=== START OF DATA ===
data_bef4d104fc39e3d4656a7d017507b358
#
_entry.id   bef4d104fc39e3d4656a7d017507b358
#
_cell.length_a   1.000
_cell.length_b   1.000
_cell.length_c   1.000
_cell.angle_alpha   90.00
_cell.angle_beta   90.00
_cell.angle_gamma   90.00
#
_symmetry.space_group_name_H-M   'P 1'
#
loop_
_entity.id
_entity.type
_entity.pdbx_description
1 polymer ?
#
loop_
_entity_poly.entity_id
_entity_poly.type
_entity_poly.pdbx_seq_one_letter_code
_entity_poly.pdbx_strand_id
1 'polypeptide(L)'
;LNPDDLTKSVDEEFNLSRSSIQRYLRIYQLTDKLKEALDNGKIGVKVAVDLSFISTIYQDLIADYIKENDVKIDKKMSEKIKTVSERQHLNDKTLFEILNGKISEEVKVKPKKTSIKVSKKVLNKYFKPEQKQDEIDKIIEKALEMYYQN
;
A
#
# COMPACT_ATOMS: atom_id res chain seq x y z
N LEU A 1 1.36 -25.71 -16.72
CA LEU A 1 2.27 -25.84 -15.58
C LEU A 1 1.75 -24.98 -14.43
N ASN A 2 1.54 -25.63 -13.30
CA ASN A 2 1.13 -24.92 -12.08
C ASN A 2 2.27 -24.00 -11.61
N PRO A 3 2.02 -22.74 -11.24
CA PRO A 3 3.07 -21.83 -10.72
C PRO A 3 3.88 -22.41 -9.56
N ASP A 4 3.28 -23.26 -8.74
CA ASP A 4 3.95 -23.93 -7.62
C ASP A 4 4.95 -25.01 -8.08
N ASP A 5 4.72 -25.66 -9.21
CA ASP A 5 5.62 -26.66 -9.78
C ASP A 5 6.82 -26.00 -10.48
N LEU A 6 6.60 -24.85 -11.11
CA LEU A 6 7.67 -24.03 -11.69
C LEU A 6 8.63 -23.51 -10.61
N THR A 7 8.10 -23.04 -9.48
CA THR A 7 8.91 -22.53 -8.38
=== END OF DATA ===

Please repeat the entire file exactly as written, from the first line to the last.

data_bef4d104fc39e3d4656a7d017507b358
#
_entry.id   bef4d104fc39e3d4656a7d017507b358
#
_cell.length_a   1.000
_cell.length_b   1.000
_cell.length_c   1.000
_cell.angle_alpha   90.00
_cell.angle_beta   90.00
_cell.angle_gamma   90.00
#
_symmetry.space_group_name_H-M   'P 1'
#
loop_
_entity.id
_entity.type
_entity.pdbx_description
1 polymer ?
#
loop_
_entity_poly.entity_id
_entity_poly.type
_entity_poly.pdbx_seq_one_letter_code
_entity_poly.pdbx_strand_id
1 'polypeptide(L)'
;LNPDDLTKSVDEEFNLSRSSIQRYLRIYQLTDKLKEALDNGKIGVKVAVDLSFISTIYQDLIADYIKENDVKIDKKMSEKIKTVSERQHLNDKTLFEILNGKISEEVKVKPKKTSIKVSKKVLNKYFKPEQKQDEIDKIIEKALEMYYQN
;
A
#
# COMPACT_ATOMS: atom_id res chain seq x y z
N LEU A 1 1.36 -25.71 -16.72
CA LEU A 1 2.27 -25.84 -15.58
C LEU A 1 1.75 -24.98 -14.43
N ASN A 2 1.54 -25.63 -13.30
CA ASN A 2 1.13 -24.92 -12.08
C ASN A 2 2.27 -24.00 -11.61
N PRO A 3 2.02 -22.74 -11.24
CA PRO A 3 3.07 -21.83 -10.72
C PRO A 3 3.88 -22.41 -9.56
N ASP A 4 3.28 -23.26 -8.74
CA ASP A 4 3.95 -23.93 -7.62
C ASP A 4 4.95 -25.01 -8.08
N ASP A 5 4.72 -25.66 -9.21
CA ASP A 5 5.62 -26.66 -9.78
C ASP A 5 6.82 -26.00 -10.48
N LEU A 6 6.60 -24.85 -11.11
CA LEU A 6 7.67 -24.03 -11.69
C LEU A 6 8.63 -23.51 -10.61
N THR A 7 8.10 -23.04 -9.48
CA THR A 7 8.91 -22.53 -8.38